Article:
The sharp repricing in global fixed income has created an array of fixed income opportunities for active investors.”

Brett Lewthwaite, Chief Investment Officer and Global Head of Fixed Income, Macquarie Asset Management

The benefits of active fixed income

Actively managed fixed income funds can help improve potential risk and return outcomes in comparison to passive peers. 

Importantly, passive fixed income indices are weighted towards issuers with larger amounts of debt. As fixed income has an asymmetric return profile, where the downside is much greater than the upside, this passive approach can skew exposure towards downside risks. 

The flexibility of an active approach allows for this downside risk to be managed more effectively, while continuing to seek active investment opportunities. The aim is to deliver a smoother investment journey.   

And the real benefit of active management is that you aren’t just tracking the market. If the market shifts, the portfolio manager can respond, because they are always looking to achieve the best market outcome and protect against downturns.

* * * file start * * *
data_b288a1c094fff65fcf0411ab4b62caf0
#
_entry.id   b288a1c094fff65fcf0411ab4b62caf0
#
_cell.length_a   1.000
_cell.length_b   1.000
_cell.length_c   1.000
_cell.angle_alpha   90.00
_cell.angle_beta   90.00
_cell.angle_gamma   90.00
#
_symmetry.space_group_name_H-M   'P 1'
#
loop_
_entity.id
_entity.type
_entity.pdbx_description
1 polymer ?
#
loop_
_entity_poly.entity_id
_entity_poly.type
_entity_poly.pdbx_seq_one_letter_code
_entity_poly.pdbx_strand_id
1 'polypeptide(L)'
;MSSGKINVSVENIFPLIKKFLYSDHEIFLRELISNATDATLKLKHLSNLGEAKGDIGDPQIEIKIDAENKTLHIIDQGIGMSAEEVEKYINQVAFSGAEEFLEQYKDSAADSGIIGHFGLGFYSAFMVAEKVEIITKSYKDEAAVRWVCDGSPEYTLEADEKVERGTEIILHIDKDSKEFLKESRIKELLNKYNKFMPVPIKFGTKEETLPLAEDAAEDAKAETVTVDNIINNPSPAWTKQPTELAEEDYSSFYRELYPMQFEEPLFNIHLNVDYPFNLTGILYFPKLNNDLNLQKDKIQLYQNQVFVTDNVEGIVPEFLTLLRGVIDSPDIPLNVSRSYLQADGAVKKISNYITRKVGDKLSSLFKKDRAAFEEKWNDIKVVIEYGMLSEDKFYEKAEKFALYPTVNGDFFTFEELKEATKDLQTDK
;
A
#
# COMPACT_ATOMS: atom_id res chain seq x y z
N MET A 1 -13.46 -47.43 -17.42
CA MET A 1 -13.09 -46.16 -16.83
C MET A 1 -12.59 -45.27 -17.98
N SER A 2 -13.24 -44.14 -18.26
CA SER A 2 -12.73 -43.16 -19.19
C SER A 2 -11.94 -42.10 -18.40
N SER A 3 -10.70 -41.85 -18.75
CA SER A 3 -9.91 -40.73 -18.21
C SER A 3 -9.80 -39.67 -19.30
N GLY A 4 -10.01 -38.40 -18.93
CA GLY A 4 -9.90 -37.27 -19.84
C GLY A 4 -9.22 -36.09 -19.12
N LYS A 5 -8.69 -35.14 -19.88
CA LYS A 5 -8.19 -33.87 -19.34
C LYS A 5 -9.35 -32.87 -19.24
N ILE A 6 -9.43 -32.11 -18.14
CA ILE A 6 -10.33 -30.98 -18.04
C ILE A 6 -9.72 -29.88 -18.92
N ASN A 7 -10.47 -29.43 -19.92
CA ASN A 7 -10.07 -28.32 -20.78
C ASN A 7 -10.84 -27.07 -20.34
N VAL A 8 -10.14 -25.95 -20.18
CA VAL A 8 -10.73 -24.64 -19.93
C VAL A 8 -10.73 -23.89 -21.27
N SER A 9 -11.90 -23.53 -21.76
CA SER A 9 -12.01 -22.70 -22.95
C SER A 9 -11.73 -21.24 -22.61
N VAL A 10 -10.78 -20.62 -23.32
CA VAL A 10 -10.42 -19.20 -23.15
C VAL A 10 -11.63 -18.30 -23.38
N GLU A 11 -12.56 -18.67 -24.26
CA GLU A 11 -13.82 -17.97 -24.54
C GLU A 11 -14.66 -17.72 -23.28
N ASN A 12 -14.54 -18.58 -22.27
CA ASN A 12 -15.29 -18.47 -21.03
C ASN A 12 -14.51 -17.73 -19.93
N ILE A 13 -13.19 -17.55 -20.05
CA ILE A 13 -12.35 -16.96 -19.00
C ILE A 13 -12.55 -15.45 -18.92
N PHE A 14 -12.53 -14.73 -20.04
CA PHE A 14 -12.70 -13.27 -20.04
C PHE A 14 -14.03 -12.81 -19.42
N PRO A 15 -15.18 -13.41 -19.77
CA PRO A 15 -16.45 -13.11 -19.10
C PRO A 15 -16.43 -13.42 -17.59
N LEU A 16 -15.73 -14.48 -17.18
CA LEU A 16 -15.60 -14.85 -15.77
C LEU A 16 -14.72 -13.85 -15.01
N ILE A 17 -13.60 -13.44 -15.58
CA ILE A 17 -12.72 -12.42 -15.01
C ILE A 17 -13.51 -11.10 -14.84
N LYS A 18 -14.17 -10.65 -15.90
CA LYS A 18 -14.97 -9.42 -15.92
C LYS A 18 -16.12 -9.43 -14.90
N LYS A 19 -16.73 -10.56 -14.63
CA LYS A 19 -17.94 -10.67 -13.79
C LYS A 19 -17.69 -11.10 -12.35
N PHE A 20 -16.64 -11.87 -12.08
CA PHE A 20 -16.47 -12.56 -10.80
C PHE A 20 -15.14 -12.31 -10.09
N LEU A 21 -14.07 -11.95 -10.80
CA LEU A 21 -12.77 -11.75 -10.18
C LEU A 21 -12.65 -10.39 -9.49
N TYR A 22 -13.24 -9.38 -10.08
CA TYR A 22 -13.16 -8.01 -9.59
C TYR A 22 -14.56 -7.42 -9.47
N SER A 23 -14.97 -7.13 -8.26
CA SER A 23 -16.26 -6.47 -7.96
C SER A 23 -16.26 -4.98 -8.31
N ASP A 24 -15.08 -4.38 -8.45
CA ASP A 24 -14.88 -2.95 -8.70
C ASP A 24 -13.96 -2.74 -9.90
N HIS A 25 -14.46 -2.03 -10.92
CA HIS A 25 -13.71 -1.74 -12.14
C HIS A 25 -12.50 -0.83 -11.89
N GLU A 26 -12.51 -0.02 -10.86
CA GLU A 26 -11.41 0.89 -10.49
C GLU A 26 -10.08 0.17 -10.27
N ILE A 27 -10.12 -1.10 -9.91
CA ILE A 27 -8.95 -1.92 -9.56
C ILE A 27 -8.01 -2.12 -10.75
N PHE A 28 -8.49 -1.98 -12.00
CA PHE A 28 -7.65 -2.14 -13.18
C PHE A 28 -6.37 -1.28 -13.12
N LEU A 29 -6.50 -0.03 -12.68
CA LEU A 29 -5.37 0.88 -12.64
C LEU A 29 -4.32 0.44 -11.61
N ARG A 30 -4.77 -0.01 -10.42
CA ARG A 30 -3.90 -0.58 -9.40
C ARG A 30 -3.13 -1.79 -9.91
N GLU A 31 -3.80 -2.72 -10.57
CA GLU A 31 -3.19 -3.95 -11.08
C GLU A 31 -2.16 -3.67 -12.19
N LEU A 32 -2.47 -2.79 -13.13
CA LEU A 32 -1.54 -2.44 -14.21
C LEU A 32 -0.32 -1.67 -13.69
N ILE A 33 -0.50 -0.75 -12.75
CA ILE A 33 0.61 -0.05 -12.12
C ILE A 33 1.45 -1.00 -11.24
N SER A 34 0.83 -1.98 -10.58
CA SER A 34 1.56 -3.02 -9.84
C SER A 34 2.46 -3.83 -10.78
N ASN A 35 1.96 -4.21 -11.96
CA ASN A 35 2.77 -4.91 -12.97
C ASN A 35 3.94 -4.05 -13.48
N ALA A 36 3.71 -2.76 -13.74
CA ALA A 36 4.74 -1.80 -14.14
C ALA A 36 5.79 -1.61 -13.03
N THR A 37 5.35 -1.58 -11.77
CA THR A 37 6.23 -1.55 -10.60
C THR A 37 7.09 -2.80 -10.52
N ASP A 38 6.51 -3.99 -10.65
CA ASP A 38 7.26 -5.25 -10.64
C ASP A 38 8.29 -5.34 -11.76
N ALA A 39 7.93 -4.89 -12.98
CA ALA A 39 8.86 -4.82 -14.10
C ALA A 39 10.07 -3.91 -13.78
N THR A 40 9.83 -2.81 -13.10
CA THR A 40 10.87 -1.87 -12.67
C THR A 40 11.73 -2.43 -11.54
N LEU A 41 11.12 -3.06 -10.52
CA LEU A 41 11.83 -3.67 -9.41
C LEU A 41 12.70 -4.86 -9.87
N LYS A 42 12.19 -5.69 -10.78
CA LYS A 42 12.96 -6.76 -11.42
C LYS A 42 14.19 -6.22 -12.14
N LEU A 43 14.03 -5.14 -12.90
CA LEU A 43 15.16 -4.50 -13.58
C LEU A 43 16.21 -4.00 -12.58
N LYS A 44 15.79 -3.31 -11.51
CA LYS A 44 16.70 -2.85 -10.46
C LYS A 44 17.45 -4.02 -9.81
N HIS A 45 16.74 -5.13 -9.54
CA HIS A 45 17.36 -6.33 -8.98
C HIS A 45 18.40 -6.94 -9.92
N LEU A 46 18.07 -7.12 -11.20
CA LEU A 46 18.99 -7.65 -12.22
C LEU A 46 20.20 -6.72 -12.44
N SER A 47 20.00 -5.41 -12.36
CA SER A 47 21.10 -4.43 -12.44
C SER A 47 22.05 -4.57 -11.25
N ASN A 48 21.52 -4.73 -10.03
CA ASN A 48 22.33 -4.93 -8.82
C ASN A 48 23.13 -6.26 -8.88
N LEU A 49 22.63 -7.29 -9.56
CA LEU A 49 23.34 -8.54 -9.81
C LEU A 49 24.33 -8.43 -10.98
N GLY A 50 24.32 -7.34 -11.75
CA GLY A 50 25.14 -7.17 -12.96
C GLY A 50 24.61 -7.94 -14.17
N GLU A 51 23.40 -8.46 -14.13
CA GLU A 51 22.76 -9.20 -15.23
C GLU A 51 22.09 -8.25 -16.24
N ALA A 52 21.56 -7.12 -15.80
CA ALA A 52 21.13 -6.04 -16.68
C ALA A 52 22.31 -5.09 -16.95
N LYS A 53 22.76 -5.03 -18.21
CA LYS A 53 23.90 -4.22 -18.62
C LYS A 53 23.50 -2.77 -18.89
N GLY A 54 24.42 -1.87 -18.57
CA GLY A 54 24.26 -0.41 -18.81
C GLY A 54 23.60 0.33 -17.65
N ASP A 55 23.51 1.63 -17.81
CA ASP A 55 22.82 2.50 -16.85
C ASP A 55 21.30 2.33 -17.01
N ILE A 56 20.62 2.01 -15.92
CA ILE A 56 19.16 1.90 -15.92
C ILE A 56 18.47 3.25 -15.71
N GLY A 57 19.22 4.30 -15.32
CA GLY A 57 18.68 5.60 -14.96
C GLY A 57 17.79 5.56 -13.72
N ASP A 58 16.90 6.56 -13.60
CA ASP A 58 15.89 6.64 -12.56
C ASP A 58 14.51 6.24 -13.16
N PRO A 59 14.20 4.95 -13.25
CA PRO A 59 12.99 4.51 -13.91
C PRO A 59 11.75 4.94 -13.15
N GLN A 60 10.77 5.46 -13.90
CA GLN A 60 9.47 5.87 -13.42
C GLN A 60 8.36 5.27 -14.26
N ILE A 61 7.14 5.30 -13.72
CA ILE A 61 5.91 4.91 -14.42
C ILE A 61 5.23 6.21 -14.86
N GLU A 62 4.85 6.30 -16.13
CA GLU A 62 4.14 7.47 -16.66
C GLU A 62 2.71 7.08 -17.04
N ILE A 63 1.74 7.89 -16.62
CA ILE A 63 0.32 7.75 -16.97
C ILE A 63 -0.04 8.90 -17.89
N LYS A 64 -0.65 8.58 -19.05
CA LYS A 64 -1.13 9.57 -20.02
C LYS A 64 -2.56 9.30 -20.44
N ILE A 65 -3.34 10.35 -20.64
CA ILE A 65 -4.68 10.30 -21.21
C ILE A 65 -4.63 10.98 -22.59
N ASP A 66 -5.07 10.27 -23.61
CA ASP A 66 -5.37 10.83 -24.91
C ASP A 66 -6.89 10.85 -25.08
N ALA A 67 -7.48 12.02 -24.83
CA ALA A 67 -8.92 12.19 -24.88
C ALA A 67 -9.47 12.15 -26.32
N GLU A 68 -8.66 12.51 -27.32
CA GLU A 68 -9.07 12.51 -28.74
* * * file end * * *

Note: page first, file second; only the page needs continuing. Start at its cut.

Fixed income ETFs for income 

Many investors look to fixed income investments to help them preserve capital while delivering regular income. The Macquarie Income Opportunities Fund, now available as an active ETF, recently marked 20 years of delivering on its objective of regular income – through the GFC, the European Sovereign Crisis and the COVID pandemic.

With the recent increase in interest rates, fixed income investments are cushioned by an increased level of income (or coupons). This provides a key source of total return for fixed income investments and offers a greater level of protection against capital loss than during a period of low interest rates.